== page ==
She crouched low as if to go in, then retreated. She moved two feet to the left, then back to the right, then back to the left again. She started in again, this time very tentatively ducking (no pun intended) under the bright yellow blossoms before disappearing into the bed’s foliage. In no time at all she was back out again.

I think she’s being coy because we are here I said. She doesn’t want us to know the location of the nest.

With that she did the tentative dance again, finally going back under the flowers. Within seconds she came flying out, in a rage this time as she took off for the water.

There’s a snake in there I said. There’s a snake on that nest.

Tim went to the garage for a long-handled broom. (He’s so smart.) I stayed back on the porch (I’m so smart, too) while he  v e r y   c a r e f u l l y  parted the mass of flowers.

THERE IS A SNAKE ON THERE he said. Quickly followed by:


Thank heavens the Canon was already loaded with the big zoom lens because I wasn’t about to get near that flower bed. From my current location I aimed my camera in Tim’s direction. About that time I saw a gigantic slither go around the the backside of the bed. I could see neither the head nor the tail—just the long long long middle, a middle that did not resemble that of the “good” black snake I saw a couple of weeks ago in our driveway.


Tim stood there a minute, thinking what to do, then looked back toward me.

SHOOT IT! I said.

Now Cathy he said in a voice so calm. I can’t shoot it.

WHY NOT I said.

Well, for one, we don’t have a gun.

Dammit, I thought.

A hoe? I said, fully aware time was wasting. Do you want me to go get a hoe from the garage?

I’ll go, he said. You just keep an eye on the snake.

(Yeah, right.)


He did kill the snake, my hero husband, an act that gave me about three seconds of peace. That’s about the time my friend Jay Coles showed up, my friend who is director of South Carolina Wildlife Center and who knows about such things.


full and still very much alive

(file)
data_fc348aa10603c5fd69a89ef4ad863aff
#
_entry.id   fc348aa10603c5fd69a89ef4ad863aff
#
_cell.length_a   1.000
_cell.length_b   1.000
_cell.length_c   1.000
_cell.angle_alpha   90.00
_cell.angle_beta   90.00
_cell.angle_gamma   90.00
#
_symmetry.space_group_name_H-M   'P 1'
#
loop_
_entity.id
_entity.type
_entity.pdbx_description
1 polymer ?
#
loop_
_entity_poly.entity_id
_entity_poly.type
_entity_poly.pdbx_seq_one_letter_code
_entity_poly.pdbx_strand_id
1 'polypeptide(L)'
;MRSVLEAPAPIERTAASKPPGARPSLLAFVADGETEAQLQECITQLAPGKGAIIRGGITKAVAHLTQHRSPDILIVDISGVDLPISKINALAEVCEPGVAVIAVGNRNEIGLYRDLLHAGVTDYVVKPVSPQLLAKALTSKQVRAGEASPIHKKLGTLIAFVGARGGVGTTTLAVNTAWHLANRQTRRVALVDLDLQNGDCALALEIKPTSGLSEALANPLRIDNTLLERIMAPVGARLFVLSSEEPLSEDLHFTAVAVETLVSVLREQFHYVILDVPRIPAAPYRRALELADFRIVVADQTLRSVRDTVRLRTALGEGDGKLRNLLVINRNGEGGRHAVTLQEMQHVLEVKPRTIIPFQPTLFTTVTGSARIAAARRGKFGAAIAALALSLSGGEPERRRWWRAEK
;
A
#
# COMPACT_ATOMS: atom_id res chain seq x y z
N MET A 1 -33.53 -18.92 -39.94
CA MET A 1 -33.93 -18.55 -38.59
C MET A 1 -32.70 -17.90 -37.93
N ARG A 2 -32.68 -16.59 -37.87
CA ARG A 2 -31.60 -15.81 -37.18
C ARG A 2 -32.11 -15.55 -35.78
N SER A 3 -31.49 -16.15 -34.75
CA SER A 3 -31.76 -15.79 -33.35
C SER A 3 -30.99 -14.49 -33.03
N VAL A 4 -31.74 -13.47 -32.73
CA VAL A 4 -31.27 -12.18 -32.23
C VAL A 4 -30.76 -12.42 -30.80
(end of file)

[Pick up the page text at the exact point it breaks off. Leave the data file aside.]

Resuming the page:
the snake, when he was still very much alive (and filled with duck egg)

It’s a King Snake, Jay said, the only snake that actually eats venomous snakes and keeps them off your property.

Oh no I said quietly.


I had a bit of snake guilt, I must tell you, wondering if all of snakedom and the universe would conspire against me for interfering in the natural order of things. But in a few minutes the female Mallard returned to our yard and this time, she brought the male with her. She was clearly surprised to find the snake gone and she returned, cautiously, to the nest and the eggs.


IMG_8628 IMG_8629 IMG_8630 IMG_8633


What courage.
What courage.


Five days later, my curiosity getting the better of me, I asked Tim if he’d check on the nest. I was most interested to know how many eggs had survived and if, by chance, any of them had hatched.

Do you want to come and bring your camera? he asked.

Um, no thanks I said.

He took the trusty broom, parted the foliage, and guess what he found?

There on top of the nest, coiled and feasting, Big Snake #2.

This time, we left it all alone. We’re not sure what kind of snake it was (hoping it was another King), but we do know the nest was completely wiped out.


Even though the nest was a fail, the Mallards have been hanging around. I am always happy to see them: they’re quite a devoted pair.


I hope there will be new nests in safer locations. Nesting boxes, perhaps?

For now, I’ve got all I can say grace over with the second set of bluebird eggs. I haven’t seen the Mom in a while—something that is of great concern to me. But that’s a different story for a different day.


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For Love of Hydrangea